An Ireland in which emigrants are increasingly involved
Ireland is reaching out to its diaspora more and more, but will this lead to an emigrant vote?
“Engagement with our Diaspora is of enormous importance for Ireland,” declared Éamon Gilmore, opening up the policies that determine Ireland’s relationship with the Irish abroad to public consultation last Tuesday. Acknowledging the role emigrants have played in the economy and the history of Ireland, the Tánaiste extended an invitation to those “at home and abroad who are interested and affected by issues of emigration” to contribute their views in written submissions by email or post.
This is the latest in a series of encouraging developments and that point bears being acknowledged. The Irish have a long, long history of emigration but only recently has Ireland turned to those who have left. While emigrants have consistently contributed and participated through the different decades of exodus, it is only recently that Irish governments have made similar gestures towards communities overseas.
However, following high rates of emigration for economic reasons in the 1980s, several important political figures began campaigning at home on behalf of Irish citizens abroad. From Mary Robinson lighting a symbolic candle to Gerry O’Sullivan putting forward a bill for emigrant voting rights on behalf of Labour, there seemed to be a general consensus that policy should change in the early 1990s.
A little later in the mid-90s, when Labour entered government with Fine Gael, reform enabling emigrants to vote and to be represented in Seand Éireann was put forward in their programme for Government – ‘A Government of Renewal’.
Although little changed in the way of legislation despite these fine campaigns, a lot of ground was gained. The later developments in the early 2000s— the establishment of a Task Force on Policy Regarding Emigrants in December 2001 leading to the establishment of the Irish Abroad Unit in 2004— were proof of progress made. When the economic crisis hit Ireland in 2008, Irish governments were able to build on these past initiatives and reach out to the diaspora in an effort to bolster Irish exports, attract further foreign investment and promote Ireland as a tourist destination. And while projects like the Gathering are often criticised as cynical ‘shakedowns’, they fit the general picture of an Ireland in which Irish emigrants are increasingly involved.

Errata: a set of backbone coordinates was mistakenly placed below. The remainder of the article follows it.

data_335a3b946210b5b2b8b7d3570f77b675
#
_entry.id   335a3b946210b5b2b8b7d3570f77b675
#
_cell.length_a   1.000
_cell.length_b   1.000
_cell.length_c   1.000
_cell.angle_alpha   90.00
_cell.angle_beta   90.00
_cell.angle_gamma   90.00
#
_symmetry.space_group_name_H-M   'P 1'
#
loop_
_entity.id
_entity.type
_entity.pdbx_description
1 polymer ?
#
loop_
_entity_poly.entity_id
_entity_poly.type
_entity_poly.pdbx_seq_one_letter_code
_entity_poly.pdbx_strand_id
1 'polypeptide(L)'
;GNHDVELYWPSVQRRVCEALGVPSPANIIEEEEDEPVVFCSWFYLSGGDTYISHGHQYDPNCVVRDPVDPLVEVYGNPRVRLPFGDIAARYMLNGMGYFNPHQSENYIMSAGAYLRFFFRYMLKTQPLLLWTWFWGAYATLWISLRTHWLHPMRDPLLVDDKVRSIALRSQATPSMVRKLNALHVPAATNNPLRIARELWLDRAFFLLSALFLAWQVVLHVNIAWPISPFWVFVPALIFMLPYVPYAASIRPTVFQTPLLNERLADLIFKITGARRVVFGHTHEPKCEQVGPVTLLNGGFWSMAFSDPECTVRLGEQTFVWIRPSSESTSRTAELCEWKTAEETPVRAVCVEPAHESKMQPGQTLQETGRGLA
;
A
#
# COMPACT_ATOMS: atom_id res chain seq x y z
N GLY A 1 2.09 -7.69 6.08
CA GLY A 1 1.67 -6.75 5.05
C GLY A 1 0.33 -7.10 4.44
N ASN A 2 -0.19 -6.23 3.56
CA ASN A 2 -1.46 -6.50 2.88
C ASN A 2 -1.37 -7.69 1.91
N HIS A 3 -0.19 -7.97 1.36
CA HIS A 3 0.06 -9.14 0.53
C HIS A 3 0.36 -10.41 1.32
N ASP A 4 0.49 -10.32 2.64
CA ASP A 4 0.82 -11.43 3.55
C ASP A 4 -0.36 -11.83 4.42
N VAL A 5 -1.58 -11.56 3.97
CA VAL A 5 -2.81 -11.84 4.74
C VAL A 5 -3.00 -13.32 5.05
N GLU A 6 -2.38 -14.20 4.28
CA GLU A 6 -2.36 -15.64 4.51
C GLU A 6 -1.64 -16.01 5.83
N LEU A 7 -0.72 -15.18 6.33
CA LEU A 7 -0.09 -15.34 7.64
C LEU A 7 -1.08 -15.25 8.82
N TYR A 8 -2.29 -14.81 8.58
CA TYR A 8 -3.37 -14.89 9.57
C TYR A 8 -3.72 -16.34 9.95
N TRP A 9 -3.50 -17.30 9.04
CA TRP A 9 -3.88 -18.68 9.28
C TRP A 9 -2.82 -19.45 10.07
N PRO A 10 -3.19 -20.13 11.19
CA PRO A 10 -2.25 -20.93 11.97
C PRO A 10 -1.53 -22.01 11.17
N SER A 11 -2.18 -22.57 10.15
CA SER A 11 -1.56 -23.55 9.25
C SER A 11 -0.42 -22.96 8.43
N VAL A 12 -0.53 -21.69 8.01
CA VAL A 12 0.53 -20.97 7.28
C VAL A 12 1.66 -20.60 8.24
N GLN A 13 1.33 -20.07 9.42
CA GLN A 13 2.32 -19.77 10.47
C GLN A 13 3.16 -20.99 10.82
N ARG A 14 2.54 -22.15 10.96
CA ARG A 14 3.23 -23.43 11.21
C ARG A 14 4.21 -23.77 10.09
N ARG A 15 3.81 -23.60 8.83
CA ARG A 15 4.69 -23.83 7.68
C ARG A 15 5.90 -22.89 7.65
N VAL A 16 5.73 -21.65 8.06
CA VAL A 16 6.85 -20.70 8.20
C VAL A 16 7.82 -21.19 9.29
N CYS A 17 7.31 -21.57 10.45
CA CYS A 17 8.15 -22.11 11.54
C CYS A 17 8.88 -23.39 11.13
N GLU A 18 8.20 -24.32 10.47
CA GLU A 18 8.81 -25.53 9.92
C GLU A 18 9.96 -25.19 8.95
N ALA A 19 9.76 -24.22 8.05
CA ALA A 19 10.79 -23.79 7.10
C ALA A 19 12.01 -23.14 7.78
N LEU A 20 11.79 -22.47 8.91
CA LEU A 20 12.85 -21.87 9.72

It is in this context, then, that we are being asked as a public to examine Ireland’s engagement with Irish citizens overseas. Given that the Constitutional Convention established by the current government and all major parties in opposition – Sinn Féin, Fianna Fáil and the Green Party – publically support extending various forms of an overseas vote to Irish emigrants, it would seem there is a general consensus for change.
Where will it lead us this time?
The answer is hard to predict. Seanad reform seems to be ruled out. Emigrants registered as University electors have been voting in Seanad elections since 1922, but Enda Kenny seems set against legislating to open this loophole to give the vote to all abroad. Declaring “such issues are wonderful to theorise about, but it is a very different matter when one considers the implications” on February 4th, the Taoiseach refused to review his position.
Meanwhile, the Government has yet to respond to the Constitutional Convention’s resolution in September 2013 in favour of granting an overseas vote in Presidential elections— despite the deadline it set itself.
At the same time, however, it is hard to imagine the Government would have embarked on a review of its diaspora engagement policies unless it intended to develop them. In general, the lie of the land is encouraging. There are far more countries now than in the 1990s that provide for an overseas vote and the EU Commission are actively encouraging Ireland to become one of them.
Since the establishment of the Global Irish Economic Forum in 2009, emigrant attendees have pointed out the importance of the Irish overseas to Ireland’s global profile and business performance on the world stage. The economic signs at home are also encouraging; although emigration continues, the conditions for growth are beginning and offering a vote now might bring people back to benefit the country later.
However, the most encouraging thing for emigrant communities everywhere has to be that both Fine Gael and Labour are historically in favour of establishing an emigrant vote. None of the major political parties in Ireland are against it, but there is a special onus on the Government that pledged “democratic revolution” in 2011 to deliver on past promises to the Irish overseas.